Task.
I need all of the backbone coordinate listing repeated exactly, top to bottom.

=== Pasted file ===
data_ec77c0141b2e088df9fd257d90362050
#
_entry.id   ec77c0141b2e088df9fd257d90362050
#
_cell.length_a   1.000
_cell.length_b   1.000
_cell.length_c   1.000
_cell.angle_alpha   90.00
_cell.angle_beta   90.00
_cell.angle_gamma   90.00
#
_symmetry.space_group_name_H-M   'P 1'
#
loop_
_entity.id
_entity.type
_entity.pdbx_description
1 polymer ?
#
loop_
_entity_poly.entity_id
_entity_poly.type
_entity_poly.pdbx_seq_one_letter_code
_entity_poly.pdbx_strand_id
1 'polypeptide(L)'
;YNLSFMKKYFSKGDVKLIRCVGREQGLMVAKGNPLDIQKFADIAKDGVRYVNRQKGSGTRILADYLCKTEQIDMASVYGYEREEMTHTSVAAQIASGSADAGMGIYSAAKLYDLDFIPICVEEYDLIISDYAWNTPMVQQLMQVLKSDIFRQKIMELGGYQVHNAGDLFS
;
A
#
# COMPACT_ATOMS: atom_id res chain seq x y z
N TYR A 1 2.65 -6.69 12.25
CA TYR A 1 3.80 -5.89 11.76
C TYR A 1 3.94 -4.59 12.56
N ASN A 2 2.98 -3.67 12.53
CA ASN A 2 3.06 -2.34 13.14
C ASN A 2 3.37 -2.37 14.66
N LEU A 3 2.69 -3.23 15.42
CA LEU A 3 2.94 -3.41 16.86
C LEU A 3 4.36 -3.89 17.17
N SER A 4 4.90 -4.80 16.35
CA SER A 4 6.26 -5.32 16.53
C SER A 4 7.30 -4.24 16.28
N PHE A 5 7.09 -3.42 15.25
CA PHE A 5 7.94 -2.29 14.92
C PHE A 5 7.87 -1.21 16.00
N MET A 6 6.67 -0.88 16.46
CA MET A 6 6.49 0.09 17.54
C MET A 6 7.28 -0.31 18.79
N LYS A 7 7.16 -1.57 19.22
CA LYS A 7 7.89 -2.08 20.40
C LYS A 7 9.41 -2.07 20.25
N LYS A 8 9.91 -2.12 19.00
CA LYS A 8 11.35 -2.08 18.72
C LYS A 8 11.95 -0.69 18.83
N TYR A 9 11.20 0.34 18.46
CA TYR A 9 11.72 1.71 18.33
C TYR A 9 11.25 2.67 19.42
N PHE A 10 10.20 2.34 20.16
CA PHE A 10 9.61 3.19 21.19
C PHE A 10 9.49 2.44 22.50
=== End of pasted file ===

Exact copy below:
data_ec77c0141b2e088df9fd257d90362050
#
_entry.id   ec77c0141b2e088df9fd257d90362050
#
_cell.length_a   1.000
_cell.length_b   1.000
_cell.length_c   1.000
_cell.angle_alpha   90.00
_cell.angle_beta   90.00
_cell.angle_gamma   90.00
#
_symmetry.space_group_name_H-M   'P 1'
#
loop_
_entity.id
_entity.type
_entity.pdbx_description
1 polymer ?
#
loop_
_entity_poly.entity_id
_entity_poly.type
_entity_poly.pdbx_seq_one_letter_code
_entity_poly.pdbx_strand_id
1 'polypeptide(L)'
;YNLSFMKKYFSKGDVKLIRCVGREQGLMVAKGNPLDIQKFADIAKDGVRYVNRQKGSGTRILADYLCKTEQIDMASVYGYEREEMTHTSVAAQIASGSADAGMGIYSAAKLYDLDFIPICVEEYDLIISDYAWNTPMVQQLMQVLKSDIFRQKIMELGGYQVHNAGDLFS
;
A
#
# COMPACT_ATOMS: atom_id res chain seq x y z
N TYR A 1 2.65 -6.69 12.25
CA TYR A 1 3.80 -5.89 11.76
C TYR A 1 3.94 -4.59 12.56
N ASN A 2 2.98 -3.67 12.53
CA ASN A 2 3.06 -2.34 13.14
C ASN A 2 3.37 -2.37 14.66
N LEU A 3 2.69 -3.23 15.42
CA LEU A 3 2.94 -3.41 16.86
C LEU A 3 4.36 -3.89 17.17
N SER A 4 4.90 -4.80 16.35
CA SER A 4 6.26 -5.32 16.53
C SER A 4 7.30 -4.24 16.28
N PHE A 5 7.09 -3.42 15.25
CA PHE A 5 7.94 -2.29 14.92
C PHE A 5 7.87 -1.21 16.00
N MET A 6 6.67 -0.88 16.46
CA MET A 6 6.49 0.09 17.54
C MET A 6 7.28 -0.31 18.79
N LYS A 7 7.16 -1.57 19.22
CA LYS A 7 7.89 -2.08 20.40
C LYS A 7 9.41 -2.07 20.25
N LYS A 8 9.91 -2.12 19.00
CA LYS A 8 11.35 -2.08 18.72
C LYS A 8 11.95 -0.69 18.83
N TYR A 9 11.20 0.34 18.46
CA TYR A 9 11.72 1.71 18.33
C TYR A 9 11.25 2.67 19.42
N PHE A 10 10.20 2.34 20.16
CA PHE A 10 9.61 3.19 21.19
C PHE A 10 9.49 2.44 22.50